Why Tom Watson won’t resign over the Operation Midland inquiry

The deputy Labour leader implies that he too was a victim of Carl Beech’s lies. 

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Tom Watson has been called on to resign this morning in anticipation of a damning report on the Operation Midland affair, due to be published later today. 

Watson is “unfit to hold the office of MP” says the widow of the Conservative cabinet minister Leon Brittan, who was accused of child sexual abuse as part of Scotland Yard’s botched inquiry into a fictitious Westminster paedophile ring. Brittan died of cancer before he could be cleared of the offences.

After facing previous criticism over his involvement in supporting the investigation, today's report indicates that Watson's influence over and contact with the police was much more extensive than he has previously acknowledged, the Times reports. It follows the sentencing of Carl Beech, the originator of the false claims of paedophilia, to 18 years in prison for offences including perverting the course of justice. Other revelations in today's report include that the process by which the police obtained search warrants during the inquiry was potentially "unlawful".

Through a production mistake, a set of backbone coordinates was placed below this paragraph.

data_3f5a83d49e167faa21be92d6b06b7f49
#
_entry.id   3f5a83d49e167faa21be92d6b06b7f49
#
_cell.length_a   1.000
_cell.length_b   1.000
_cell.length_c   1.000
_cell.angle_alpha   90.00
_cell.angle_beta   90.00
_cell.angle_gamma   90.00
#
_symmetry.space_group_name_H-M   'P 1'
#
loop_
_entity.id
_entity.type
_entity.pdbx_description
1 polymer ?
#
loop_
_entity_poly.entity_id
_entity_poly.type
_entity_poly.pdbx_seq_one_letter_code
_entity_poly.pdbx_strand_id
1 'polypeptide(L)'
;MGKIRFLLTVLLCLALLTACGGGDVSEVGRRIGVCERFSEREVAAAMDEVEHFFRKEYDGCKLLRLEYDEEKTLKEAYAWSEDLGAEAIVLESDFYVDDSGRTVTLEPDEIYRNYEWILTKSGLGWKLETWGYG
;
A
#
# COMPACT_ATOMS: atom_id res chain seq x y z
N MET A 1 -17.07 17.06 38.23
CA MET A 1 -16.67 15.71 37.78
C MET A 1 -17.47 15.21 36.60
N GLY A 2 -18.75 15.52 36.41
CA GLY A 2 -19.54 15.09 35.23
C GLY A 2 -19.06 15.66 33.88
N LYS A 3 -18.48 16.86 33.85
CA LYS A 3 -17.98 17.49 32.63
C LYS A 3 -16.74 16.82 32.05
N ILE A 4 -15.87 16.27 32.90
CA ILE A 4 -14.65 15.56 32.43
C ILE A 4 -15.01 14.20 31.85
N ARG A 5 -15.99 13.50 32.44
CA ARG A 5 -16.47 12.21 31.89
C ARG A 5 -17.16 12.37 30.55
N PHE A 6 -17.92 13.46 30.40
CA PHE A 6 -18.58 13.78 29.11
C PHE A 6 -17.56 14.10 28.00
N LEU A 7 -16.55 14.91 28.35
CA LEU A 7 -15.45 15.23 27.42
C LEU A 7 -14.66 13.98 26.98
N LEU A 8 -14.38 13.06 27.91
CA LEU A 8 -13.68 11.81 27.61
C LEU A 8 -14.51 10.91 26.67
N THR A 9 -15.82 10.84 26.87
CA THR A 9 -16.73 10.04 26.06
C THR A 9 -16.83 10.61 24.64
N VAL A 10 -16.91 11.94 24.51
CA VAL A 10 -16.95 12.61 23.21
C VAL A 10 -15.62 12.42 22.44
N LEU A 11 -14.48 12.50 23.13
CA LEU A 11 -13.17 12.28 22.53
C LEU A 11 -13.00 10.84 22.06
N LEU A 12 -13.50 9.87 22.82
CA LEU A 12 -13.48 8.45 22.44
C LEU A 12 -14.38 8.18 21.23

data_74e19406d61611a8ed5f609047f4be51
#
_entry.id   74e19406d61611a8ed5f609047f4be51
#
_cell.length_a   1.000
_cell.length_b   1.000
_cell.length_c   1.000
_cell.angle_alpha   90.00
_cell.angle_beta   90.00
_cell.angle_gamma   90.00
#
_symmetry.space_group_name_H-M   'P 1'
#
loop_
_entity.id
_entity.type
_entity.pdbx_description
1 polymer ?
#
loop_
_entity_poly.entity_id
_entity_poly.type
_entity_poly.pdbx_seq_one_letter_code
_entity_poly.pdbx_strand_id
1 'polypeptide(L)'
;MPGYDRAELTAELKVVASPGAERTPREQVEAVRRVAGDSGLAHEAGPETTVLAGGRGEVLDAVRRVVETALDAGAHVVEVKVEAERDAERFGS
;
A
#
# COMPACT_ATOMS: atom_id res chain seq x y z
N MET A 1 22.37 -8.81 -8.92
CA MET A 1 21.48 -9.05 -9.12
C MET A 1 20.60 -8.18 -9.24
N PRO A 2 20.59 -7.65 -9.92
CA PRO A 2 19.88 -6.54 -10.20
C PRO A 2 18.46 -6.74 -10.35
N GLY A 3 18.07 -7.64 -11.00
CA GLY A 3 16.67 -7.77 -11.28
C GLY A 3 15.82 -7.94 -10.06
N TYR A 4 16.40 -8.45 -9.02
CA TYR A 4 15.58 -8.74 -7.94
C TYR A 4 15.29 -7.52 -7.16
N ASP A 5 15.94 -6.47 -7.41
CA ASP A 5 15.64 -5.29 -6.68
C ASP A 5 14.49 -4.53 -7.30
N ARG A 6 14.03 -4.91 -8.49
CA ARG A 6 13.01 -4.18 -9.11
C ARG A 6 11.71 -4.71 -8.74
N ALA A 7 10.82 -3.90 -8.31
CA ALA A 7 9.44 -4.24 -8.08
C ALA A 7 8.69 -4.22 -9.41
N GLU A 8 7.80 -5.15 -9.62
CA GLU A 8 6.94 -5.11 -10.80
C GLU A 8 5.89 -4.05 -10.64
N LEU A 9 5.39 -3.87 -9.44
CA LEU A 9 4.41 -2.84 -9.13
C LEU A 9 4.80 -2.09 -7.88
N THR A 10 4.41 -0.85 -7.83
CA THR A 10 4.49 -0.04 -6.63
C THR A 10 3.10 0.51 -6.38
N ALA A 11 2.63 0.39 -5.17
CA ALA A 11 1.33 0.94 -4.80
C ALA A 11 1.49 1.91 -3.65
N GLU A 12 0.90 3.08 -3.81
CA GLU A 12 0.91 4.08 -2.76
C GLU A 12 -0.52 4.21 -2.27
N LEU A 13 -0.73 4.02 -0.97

What will the political fallout of this report be? Firstly, Watson looks unlikely to resign, having issued a statement in which he emphasises that he had been asked by the police to encourage anyone who came to him with stories of child abuse to report the complaints. Referring to the “liar" Carl Beech, he implies that he, too, was the victim of Beech’s lies.  

From a political perspective, the interesting aspect is how the Labour leadership will respond to the report, a few weeks after their own botched attempt to oust Watson as deputy leader. Reports this morning say that Corbyn allies are “likely” to “seize” upon the findings. However, so far, sources close to the leadership suggest they aren't terribly preoccupied by the matter. 

As debate over Boris Johnson's Brexit proposals rumbles on, this story may fail to gain much traction. The scale of a potential scandal is a function of how much oxygen it receives. Some will see Watson as another victim of a deluded man who so damaged the reputations of countless figures in Westminster. Victims, however, see Watson's role as a reckless misuse of public office. 

This sad, strange story is ultimately an example of the polarisation of our media landscape. For some, this story will be the outrage of the day; others may not even see any coverage.

Ailbhe Rea is political correspondent at the New Statesman

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